Sunday, June 17, 2012

Carry On

A little apology in advance...this has been the hardest entry for me to type so far. It was such an emotionally challenging day and as hard as I tried, I felt as if I could never portray how draining it was- there are just not enough adjectives in the English language. But to sum it up, I will leave you with this before you begin to read:

There has never been a time in my life where I have experienced every imaginable human emotion all in one day...

Grief, despair, hopelessness, regret, doubt, anger, denial, joy, love- you name, it was all there and hopefully you can sense that here.

Friday, March 30, 2012

Today felt like it should have been filmed as an episode of the TV show “24” because it was hands down the longest 24 hours of my life and I thought it may never end…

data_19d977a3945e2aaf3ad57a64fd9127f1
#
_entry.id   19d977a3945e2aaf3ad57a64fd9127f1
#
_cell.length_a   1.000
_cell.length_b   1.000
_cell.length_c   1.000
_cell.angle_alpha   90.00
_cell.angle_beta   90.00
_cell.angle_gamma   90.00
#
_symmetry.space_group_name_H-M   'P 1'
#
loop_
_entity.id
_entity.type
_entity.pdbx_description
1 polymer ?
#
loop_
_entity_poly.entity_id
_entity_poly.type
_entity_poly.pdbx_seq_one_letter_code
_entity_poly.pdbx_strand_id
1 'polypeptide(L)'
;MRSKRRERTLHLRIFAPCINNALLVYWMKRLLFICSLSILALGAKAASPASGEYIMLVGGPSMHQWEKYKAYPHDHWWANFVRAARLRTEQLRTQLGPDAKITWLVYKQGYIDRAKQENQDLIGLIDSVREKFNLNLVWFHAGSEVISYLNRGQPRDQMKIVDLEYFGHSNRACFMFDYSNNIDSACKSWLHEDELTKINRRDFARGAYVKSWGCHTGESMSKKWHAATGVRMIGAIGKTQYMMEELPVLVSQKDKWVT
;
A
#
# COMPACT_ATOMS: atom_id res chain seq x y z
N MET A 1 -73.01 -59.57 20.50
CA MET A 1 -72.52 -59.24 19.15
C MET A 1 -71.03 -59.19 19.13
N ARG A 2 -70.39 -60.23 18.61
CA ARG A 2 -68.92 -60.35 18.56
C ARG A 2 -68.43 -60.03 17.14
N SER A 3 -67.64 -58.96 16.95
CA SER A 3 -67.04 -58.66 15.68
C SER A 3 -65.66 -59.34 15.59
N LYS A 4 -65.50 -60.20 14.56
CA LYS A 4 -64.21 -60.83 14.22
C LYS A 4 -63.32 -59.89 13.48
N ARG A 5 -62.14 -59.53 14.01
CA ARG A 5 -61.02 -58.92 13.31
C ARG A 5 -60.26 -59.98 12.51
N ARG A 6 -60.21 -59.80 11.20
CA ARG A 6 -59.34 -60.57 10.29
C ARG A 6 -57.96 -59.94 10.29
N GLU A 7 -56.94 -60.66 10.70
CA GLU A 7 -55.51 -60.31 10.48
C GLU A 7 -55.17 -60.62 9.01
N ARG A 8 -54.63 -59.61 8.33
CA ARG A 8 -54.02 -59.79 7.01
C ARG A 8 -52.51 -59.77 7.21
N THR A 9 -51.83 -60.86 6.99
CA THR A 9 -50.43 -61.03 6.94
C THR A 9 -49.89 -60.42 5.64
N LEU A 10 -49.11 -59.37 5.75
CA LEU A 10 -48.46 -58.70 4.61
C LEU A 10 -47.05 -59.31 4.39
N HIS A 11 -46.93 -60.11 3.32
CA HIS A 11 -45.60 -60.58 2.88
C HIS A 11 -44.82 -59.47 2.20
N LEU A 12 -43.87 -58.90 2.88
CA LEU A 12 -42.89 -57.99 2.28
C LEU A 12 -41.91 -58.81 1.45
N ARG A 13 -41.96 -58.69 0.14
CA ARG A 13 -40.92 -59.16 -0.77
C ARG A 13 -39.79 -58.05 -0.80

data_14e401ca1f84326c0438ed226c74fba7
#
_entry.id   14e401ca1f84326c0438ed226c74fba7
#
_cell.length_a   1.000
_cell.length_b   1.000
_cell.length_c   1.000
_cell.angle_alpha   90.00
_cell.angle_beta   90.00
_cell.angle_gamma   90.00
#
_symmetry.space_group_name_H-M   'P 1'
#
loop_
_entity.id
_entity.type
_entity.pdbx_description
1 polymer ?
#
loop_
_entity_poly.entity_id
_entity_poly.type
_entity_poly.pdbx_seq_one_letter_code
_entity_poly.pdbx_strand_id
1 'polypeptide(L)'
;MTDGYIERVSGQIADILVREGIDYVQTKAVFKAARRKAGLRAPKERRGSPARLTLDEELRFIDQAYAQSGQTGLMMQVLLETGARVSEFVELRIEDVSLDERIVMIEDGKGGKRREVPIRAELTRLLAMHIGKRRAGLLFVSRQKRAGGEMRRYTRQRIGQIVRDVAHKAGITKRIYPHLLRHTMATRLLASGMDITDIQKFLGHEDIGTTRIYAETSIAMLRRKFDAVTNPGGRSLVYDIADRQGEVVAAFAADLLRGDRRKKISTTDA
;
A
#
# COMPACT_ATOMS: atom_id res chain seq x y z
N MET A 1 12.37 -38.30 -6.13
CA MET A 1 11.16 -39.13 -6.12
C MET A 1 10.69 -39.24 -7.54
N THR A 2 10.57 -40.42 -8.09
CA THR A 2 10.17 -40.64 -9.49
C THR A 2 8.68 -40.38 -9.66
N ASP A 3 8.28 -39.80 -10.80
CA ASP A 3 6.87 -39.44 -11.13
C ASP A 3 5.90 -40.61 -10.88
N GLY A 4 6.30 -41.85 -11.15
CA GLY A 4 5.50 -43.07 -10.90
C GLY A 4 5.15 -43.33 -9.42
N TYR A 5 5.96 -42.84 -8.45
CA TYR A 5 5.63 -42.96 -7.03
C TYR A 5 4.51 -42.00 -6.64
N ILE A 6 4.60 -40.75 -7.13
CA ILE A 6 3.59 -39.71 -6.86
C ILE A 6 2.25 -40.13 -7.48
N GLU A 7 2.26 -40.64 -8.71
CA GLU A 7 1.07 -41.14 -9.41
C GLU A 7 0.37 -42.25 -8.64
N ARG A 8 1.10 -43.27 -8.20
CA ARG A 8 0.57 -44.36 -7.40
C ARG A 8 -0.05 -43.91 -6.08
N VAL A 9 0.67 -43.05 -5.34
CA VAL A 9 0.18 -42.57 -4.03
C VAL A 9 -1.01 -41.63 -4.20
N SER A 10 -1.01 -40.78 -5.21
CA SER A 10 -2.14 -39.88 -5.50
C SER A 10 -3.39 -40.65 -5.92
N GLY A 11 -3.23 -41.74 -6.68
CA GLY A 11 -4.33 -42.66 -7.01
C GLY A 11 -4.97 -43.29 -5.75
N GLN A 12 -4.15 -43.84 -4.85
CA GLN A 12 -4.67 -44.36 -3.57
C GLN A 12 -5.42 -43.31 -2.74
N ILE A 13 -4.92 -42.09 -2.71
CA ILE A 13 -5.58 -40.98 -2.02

The morning started with a nice breakfast but was foreshadowed somewhat by the fact that we all missed chapel.

Stephanie and I decided to tackle the women’s ward while Jenny went with Phillip to see the patients on the ped’s ward. When we arrived to see the women patients, there were no charts ready for half our patients and the ones we did have, didn’t have labs or meds done. There were several new patients who didn’t even speak Krio so it was difficult to obtain any history of their illness. (One patient was admitted for altered mental status. She was very disoriented and spoke only in her tribal language so it was impossible to obtain any information.) Two of our patients were still waiting for procedures for the third day in a row and three patients were not allowed to leave because they still owed money.

And…we were shorthanded so we were splitting one nurse between women’s and ped’s ward (about 50 patients). So there was no sign of any progress in the near future. Stephanie and I finished rounding on what we could do at about 10am. Dr. Tom was still nowhere to be found so we leave to go check on Jenny and Phillip in the ped’s ward. They are also finishing up.